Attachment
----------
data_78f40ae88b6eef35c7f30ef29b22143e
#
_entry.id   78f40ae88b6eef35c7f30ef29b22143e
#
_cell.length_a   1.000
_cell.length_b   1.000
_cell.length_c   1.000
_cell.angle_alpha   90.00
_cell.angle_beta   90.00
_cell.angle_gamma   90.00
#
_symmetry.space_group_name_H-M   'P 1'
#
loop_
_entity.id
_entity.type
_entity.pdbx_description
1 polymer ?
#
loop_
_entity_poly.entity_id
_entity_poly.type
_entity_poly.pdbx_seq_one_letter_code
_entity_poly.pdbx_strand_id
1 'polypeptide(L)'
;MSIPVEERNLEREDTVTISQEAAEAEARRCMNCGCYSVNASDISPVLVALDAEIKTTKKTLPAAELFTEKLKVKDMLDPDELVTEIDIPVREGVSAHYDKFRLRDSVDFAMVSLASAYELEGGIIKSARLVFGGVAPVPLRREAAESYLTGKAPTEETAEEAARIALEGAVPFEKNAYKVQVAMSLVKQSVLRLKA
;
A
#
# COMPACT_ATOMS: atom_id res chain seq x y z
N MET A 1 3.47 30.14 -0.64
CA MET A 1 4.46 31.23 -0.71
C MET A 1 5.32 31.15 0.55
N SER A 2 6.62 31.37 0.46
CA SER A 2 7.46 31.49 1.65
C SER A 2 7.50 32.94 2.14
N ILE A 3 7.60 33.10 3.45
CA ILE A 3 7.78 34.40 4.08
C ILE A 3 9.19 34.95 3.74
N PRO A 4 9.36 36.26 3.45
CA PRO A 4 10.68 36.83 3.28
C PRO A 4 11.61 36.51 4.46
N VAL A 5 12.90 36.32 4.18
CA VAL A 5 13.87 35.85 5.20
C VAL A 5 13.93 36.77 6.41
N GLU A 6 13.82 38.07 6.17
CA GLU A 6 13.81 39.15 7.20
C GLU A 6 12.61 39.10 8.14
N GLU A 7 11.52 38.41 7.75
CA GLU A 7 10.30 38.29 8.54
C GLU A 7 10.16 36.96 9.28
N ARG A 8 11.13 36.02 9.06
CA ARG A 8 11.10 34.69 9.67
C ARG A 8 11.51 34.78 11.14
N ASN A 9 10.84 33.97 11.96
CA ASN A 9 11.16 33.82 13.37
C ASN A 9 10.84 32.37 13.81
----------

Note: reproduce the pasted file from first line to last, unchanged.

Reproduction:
data_78f40ae88b6eef35c7f30ef29b22143e
#
_entry.id   78f40ae88b6eef35c7f30ef29b22143e
#
_cell.length_a   1.000
_cell.length_b   1.000
_cell.length_c   1.000
_cell.angle_alpha   90.00
_cell.angle_beta   90.00
_cell.angle_gamma   90.00
#
_symmetry.space_group_name_H-M   'P 1'
#
loop_
_entity.id
_entity.type
_entity.pdbx_description
1 polymer ?
#
loop_
_entity_poly.entity_id
_entity_poly.type
_entity_poly.pdbx_seq_one_letter_code
_entity_poly.pdbx_strand_id
1 'polypeptide(L)'
;MSIPVEERNLEREDTVTISQEAAEAEARRCMNCGCYSVNASDISPVLVALDAEIKTTKKTLPAAELFTEKLKVKDMLDPDELVTEIDIPVREGVSAHYDKFRLRDSVDFAMVSLASAYELEGGIIKSARLVFGGVAPVPLRREAAESYLTGKAPTEETAEEAARIALEGAVPFEKNAYKVQVAMSLVKQSVLRLKA
;
A
#
# COMPACT_ATOMS: atom_id res chain seq x y z
N MET A 1 3.47 30.14 -0.64
CA MET A 1 4.46 31.23 -0.71
C MET A 1 5.32 31.15 0.55
N SER A 2 6.62 31.37 0.46
CA SER A 2 7.46 31.49 1.65
C SER A 2 7.50 32.94 2.14
N ILE A 3 7.60 33.10 3.45
CA ILE A 3 7.78 34.40 4.08
C ILE A 3 9.19 34.95 3.74
N PRO A 4 9.36 36.26 3.45
CA PRO A 4 10.68 36.83 3.28
C PRO A 4 11.61 36.51 4.46
N VAL A 5 12.90 36.32 4.18
CA VAL A 5 13.87 35.85 5.20
C VAL A 5 13.93 36.77 6.41
N GLU A 6 13.82 38.07 6.17
CA GLU A 6 13.81 39.15 7.20
C GLU A 6 12.61 39.10 8.14
N GLU A 7 11.52 38.41 7.75
CA GLU A 7 10.30 38.29 8.54
C GLU A 7 10.16 36.96 9.28
N ARG A 8 11.13 36.02 9.06
CA ARG A 8 11.10 34.69 9.67
C ARG A 8 11.51 34.78 11.14
N ASN A 9 10.84 33.97 11.96
CA ASN A 9 11.16 33.82 13.37
C ASN A 9 10.84 32.37 13.81